On Sept. 7, Apple (AAPL -0.21%) took the wraps off its next-generation iPhones: the iPhone 7 and iPhone 7 Plus. Although the cosmetic changes to these phones weren't huge, the devices represent a very solid step forward for iPhone and, indeed, the premium smartphone in general.
The success of Apple's iPhone business is really a function of two key metrics. The first is straight-up unit shipments -- after all, all else equal, the more iPhones Apple sells, the better. However, the business also depends on the average selling prices of those phones -- the higher those are for a given level of unit shipments, the better off Apple's revenue and gross profits should be.
Although it's too early to tell what the unit shipment story for iPhone 7 is going to look like, there are early signs that the average selling price story could be quite positive for Apple during this product cycle. Here are three reasons why.
The larger iPhone gets an additional interesting selling point
With the iPhone 6 and 6s and their Plus counterparts, the differentiation between the smaller iPhone and its larger sibling was fairly limited. The bigger models had slightly sharper displays and a few additional (but relatively minor) camera features, and they were a little bulkier.
The choice between the smaller and larger models, at least for those two generations of products, really boiled down to screen-size preference.
With the iPhone 7 generation, Apple has differentiated the two models a little more aggressively. The iPhone 7 Plus sports an innovative dual-camera setup, which means from a camera feature perspective, the larger model is the clear one to get.
Though this might not seem like much, the camera is easily one of the most important parts of a smartphone. Based on that, I think that the dual camera might be enough to get potential buyers to step up to the larger model this time around.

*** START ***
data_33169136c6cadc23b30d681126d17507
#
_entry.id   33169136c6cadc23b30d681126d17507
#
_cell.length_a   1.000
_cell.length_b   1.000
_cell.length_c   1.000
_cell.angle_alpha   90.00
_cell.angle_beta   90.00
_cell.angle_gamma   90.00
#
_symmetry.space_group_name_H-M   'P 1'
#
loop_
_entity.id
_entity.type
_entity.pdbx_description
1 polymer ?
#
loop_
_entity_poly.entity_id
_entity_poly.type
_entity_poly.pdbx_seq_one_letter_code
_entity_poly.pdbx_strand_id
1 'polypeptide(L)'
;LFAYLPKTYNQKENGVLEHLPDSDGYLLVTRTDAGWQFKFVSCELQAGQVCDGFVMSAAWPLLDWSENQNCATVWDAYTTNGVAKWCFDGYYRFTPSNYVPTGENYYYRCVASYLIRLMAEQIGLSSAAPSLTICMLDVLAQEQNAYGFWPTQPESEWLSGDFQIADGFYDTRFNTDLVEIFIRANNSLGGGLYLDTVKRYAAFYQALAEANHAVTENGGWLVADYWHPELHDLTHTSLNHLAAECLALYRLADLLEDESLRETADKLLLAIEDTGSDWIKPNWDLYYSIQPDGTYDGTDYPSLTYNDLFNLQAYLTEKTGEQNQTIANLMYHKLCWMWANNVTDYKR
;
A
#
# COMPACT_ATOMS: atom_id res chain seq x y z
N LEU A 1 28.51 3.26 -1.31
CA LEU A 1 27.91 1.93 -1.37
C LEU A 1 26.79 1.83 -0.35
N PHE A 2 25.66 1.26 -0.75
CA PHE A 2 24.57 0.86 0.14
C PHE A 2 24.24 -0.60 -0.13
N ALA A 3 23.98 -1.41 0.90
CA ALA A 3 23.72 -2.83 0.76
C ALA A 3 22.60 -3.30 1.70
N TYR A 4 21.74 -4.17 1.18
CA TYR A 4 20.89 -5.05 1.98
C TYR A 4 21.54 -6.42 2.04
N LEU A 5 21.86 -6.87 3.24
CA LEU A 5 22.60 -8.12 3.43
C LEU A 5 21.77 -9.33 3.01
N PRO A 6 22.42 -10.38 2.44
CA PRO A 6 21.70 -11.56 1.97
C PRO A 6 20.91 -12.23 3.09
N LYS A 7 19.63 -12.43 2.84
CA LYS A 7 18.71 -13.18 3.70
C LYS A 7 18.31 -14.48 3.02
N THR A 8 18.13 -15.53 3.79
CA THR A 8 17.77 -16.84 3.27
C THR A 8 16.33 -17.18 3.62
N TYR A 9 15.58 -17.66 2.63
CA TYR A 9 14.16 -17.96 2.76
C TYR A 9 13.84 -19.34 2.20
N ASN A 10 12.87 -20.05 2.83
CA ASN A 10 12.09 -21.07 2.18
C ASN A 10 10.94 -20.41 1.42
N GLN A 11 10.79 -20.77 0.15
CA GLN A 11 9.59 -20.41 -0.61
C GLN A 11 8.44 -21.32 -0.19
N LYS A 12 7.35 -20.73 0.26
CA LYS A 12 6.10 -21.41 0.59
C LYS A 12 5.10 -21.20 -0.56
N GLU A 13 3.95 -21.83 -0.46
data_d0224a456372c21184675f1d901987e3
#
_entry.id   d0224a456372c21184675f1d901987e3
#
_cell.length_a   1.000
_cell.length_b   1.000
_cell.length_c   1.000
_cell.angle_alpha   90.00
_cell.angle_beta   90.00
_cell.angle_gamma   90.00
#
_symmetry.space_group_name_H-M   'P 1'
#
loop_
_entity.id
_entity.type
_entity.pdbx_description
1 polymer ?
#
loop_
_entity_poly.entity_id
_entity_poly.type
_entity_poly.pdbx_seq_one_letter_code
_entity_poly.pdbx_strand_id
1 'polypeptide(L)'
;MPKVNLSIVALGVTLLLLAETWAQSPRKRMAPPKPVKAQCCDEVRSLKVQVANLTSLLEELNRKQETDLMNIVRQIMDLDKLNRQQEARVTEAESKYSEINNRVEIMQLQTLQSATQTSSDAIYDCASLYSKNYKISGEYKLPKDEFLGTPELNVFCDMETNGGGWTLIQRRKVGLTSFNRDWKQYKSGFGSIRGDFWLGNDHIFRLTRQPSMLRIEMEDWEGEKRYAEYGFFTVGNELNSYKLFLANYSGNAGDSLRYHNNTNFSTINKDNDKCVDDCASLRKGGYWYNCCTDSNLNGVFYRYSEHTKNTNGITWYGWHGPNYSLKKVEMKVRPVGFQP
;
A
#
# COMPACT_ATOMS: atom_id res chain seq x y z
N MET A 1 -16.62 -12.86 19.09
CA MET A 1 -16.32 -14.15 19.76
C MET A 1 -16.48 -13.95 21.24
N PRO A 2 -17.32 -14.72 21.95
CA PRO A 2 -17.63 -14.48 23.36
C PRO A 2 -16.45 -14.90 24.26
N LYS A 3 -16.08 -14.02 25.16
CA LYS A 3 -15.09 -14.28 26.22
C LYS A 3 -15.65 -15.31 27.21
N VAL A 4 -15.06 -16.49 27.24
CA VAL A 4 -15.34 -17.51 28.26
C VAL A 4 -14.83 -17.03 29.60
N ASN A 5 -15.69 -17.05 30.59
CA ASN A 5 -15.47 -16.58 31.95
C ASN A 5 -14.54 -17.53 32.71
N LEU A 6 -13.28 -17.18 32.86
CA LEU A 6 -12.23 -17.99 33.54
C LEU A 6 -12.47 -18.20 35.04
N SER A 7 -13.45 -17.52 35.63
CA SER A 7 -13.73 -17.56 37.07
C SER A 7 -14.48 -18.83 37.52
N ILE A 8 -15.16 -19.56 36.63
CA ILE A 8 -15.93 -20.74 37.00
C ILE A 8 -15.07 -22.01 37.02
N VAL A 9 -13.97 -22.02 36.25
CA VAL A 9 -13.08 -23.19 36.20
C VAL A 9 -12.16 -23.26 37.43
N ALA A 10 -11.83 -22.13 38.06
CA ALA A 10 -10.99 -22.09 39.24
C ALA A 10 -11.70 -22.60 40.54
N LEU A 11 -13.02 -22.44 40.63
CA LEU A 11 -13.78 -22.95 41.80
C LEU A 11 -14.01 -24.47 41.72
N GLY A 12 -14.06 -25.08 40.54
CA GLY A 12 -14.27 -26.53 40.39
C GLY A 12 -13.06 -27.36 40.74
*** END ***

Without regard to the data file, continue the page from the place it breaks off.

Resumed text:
For a given amount of storage, the larger iPhone is $120 more expensive than the smaller one, so a mix shift toward the larger iPhone as a result of this new camera feature could drive average selling prices up year over year.
The Jet Black factor
With the iPhone 7 and 7 Plus, Apple introduced two new casing colors -- black and "jet black." The jet black version, according to Apple, "is accomplished through an innovative nine-step process of anodization and polish for a uniform, glossy finish."
Interestingly, Apple is offering this "special" jet black model only in iPhone configurations with 128 and 256 gigabytes of onboard storage. If this model becomes particularly popular with customers, Apple could enjoy a richer product mix. And given that pre-orders of the iPhone 7 Plus in jet black from Apple's online store aren't expected to ship until November, it is likely that it will be quite popular.
Both the smaller and larger iPhones have traditionally come with the same amount of system memory: 1 GB in the case of the iPhone 6 and 6 Plus, and 2 GB for the 6s and 6s Plus. It's widely believed that this time around the larger iPhone will get 3 GB of memory while the smaller version will have only 2 GB.
This isn't likely to matter to most consumers -- after all, Apple doesn't even market the amount of memory it includes inside its phones. However, the more tech-savvy buyers will likely learn of this from reading reviews or looking at tear-downs of the devices. The additional memory in the larger model could be attractive to some of those customers.